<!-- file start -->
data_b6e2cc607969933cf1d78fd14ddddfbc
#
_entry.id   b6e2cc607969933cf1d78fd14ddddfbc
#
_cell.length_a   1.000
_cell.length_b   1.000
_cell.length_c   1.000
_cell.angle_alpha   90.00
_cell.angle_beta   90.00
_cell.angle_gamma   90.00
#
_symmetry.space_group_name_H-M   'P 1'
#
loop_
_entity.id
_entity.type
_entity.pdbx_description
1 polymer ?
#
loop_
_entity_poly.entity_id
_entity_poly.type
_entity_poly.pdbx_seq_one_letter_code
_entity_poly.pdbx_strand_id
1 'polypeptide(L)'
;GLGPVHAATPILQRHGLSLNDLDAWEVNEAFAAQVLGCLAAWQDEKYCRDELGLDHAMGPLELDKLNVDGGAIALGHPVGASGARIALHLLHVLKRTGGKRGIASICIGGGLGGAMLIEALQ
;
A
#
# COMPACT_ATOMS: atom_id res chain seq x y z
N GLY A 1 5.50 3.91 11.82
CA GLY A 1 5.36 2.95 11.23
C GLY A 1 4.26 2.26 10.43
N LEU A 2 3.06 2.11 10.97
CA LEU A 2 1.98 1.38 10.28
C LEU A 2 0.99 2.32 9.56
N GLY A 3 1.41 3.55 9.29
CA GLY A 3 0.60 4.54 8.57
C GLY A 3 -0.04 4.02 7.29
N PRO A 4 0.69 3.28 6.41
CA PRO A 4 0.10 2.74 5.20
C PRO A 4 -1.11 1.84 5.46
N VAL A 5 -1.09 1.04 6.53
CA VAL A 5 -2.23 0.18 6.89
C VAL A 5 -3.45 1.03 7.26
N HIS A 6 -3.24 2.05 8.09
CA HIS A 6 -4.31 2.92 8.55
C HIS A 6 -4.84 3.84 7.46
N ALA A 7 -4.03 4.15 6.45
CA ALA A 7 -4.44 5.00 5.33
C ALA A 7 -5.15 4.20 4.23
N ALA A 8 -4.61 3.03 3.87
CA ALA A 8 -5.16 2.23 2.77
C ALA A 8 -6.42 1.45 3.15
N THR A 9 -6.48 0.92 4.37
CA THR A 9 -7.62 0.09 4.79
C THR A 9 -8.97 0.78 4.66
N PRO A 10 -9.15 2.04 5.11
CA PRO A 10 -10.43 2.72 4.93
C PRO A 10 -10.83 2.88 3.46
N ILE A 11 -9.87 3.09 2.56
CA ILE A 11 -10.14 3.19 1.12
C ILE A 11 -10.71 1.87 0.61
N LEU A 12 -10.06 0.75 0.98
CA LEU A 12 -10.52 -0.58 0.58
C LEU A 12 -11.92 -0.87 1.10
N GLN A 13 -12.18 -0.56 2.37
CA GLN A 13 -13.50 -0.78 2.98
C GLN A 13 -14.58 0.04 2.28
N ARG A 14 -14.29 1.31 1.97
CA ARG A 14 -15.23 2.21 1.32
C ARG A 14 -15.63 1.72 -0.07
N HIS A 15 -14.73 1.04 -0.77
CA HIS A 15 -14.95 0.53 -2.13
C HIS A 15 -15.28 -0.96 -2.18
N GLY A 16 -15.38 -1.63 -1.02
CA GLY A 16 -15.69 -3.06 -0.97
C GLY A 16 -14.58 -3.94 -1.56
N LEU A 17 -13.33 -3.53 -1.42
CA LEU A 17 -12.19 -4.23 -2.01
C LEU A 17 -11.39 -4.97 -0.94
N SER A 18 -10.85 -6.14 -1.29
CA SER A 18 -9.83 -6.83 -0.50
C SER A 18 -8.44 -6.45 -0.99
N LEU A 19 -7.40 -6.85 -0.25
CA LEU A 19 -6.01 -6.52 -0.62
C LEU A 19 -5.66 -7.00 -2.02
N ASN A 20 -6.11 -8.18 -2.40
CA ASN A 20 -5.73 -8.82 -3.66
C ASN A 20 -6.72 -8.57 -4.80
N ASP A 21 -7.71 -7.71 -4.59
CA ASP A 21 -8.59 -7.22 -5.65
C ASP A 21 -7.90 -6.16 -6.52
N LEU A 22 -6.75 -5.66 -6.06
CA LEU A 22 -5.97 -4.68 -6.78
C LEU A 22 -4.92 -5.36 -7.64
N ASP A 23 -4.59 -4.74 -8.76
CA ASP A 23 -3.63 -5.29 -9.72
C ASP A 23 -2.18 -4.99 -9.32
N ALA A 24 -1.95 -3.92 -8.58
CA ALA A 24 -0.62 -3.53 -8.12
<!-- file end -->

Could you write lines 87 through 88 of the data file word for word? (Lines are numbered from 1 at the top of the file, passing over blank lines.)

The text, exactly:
C LEU A 19 -5.66 -7.00 -2.02
N ASN A 20 -6.11 -8.18 -2.40